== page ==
Wednesday, December 22, 2010

The Perfect Christmas Tree

Erin directs Stephen, across the valley, to check out a tree. Fish Lake just visible in right distance.
Every winter, in the week before Christmas, our daughter organizes the search for the perfect Christmas tree. Generally this means a major expedition, with axe, saw, lots of rope, a hearty breakfast and deep winter gear, snow paks, three layers of parka and double mitts even in the mild -26'C temperatures. We will be gone for several hours. This year we head for Fish Lake, an alpine lake not far from Whitehorse.

Andrew with the heavy equipment.
The road to the lake is steep and winding. Along the way we can see scattered pine and spruce boughs where others have found their tree and hoisted it to the roof of their car. We pass a father and son grinning as they load their tree for the ride home. At a likely spot we pull over and climb over the snow drifts alongside the track. We are quickly up to our hips in soft snow as we break trail into the woods. Andrew carries the equipment, while Stephen and Erin fan out to check out the trees. I follow along in the deep trench through the snow.

We stop and check out a tree, give it a good shake to release the snow and see if the perfect Christmas tree is hiding beneath it. No, too many broken branches, no, that one has an open space. Next time I say no, its way too big, it'd fill the whole living room, never mind not fit through the door. We trail on, winding through the woods, looking up at snow covered trees. As we come down to the lake we come across a group of mushers heading down the lake with their dog teams.We can hear the dogs barking and yelping with excitement as they speed across the snow covered ice.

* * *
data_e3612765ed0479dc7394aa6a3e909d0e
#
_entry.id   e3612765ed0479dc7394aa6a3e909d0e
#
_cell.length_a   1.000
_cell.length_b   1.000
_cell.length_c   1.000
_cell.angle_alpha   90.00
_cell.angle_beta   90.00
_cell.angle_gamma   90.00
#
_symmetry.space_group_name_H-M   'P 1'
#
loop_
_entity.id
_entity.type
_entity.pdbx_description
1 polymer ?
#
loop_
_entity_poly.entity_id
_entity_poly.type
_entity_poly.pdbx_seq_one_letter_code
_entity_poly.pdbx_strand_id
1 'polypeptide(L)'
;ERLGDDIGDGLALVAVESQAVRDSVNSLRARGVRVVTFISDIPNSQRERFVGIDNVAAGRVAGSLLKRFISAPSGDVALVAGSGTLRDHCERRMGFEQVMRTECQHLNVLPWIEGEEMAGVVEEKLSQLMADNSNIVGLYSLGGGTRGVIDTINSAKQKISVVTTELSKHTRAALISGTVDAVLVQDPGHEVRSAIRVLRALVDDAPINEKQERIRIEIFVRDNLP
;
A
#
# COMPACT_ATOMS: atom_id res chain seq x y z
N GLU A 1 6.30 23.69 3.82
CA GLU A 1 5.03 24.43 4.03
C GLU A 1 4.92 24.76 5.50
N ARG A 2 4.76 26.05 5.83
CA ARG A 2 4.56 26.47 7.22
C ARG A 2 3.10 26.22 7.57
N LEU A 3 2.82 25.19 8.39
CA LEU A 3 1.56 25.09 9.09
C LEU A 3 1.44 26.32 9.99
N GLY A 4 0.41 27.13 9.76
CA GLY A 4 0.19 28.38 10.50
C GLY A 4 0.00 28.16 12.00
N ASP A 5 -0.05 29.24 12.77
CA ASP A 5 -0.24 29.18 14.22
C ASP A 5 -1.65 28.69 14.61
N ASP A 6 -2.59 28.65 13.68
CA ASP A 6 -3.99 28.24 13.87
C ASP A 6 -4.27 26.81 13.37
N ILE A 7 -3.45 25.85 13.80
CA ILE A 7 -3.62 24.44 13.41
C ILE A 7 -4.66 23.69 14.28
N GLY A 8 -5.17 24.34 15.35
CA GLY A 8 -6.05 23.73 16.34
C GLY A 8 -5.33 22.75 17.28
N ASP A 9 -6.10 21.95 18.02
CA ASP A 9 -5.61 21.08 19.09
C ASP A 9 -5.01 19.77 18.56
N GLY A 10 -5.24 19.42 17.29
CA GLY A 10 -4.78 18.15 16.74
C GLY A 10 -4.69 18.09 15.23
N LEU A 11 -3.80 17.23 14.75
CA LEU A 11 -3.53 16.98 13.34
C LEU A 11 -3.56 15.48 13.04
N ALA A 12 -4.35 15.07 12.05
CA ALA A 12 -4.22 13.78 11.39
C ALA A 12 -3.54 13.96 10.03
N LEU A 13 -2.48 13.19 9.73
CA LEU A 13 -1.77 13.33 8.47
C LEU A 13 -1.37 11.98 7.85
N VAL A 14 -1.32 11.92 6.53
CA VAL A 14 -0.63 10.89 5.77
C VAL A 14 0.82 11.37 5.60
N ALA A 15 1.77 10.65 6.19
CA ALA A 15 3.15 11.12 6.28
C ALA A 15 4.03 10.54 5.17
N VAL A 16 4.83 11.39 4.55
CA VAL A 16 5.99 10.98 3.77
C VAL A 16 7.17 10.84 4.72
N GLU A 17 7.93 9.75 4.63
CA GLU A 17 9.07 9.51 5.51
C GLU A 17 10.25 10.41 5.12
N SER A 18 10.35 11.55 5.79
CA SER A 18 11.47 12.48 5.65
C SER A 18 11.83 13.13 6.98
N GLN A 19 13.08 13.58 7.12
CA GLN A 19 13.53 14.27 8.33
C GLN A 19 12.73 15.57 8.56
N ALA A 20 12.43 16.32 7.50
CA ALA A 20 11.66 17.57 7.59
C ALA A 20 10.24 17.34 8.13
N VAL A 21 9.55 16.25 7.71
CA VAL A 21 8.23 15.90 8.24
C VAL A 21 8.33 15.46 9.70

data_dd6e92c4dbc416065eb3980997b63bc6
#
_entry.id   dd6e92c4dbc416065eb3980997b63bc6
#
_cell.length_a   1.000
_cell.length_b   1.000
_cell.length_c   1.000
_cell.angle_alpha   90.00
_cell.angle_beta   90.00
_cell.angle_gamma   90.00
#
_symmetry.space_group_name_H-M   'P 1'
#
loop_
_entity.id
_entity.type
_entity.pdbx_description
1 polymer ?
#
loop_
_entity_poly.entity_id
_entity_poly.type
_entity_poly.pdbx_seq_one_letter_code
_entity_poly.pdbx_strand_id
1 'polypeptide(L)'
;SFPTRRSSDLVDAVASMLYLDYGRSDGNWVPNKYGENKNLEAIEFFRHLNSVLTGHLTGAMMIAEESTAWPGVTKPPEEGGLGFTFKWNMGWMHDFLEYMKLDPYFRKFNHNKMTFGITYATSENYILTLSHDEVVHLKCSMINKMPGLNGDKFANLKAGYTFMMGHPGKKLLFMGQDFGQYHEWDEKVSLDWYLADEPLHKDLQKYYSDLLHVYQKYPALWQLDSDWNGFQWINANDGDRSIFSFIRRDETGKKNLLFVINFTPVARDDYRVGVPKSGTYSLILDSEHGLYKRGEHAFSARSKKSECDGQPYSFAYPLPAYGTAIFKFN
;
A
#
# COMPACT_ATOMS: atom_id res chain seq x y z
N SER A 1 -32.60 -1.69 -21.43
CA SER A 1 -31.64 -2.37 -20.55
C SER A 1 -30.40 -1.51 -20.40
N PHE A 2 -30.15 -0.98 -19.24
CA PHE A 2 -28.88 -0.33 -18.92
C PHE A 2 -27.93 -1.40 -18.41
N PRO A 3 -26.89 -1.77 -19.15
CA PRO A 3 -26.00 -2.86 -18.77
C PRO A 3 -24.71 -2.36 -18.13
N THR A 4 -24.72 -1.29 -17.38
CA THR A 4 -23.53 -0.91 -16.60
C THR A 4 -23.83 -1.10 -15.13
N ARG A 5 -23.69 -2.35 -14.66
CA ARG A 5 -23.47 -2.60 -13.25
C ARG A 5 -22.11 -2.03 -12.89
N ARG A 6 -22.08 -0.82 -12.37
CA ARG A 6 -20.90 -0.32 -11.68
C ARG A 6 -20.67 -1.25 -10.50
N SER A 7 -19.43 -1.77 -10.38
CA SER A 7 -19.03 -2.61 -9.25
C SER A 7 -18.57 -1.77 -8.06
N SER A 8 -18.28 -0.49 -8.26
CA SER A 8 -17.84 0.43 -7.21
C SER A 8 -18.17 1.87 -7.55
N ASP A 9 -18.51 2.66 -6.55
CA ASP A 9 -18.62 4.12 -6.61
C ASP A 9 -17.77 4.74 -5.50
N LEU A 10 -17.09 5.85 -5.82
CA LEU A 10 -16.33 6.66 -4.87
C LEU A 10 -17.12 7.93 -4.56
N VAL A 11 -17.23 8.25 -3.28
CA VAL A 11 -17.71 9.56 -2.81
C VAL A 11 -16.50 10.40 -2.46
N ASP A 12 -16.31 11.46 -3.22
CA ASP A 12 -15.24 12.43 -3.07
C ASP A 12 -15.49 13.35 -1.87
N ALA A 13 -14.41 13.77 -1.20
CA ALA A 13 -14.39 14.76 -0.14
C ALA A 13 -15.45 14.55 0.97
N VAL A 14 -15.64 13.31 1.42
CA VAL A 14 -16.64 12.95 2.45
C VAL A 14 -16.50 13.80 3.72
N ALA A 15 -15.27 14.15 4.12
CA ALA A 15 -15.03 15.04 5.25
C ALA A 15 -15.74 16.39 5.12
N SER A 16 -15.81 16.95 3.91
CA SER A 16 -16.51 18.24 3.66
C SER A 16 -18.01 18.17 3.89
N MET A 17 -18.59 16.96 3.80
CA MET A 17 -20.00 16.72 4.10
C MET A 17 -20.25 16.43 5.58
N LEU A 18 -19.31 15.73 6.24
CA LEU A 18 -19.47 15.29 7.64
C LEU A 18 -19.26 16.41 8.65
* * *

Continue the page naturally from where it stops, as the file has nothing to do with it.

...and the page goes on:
We turn back into the bush and continue our search. Eventually we narrow the choice to two trees, both tall but not too broad. Erin finally decides and the saw quickly drops it. It is a big and thick spruce. Looking at the stump we see that the first ten to fifteen years were slow growth, very tight rings. But then the branches must've spread and for the next fifteen to twenty years the tree shot up with fat wide rings showing dry, warm summers and mild winters. At home the tree warms and drops its stiff branches. Decorations come out and we have our perfect Christmas tree. Our best wishes for a Merry Christmas and a happy holiday season .

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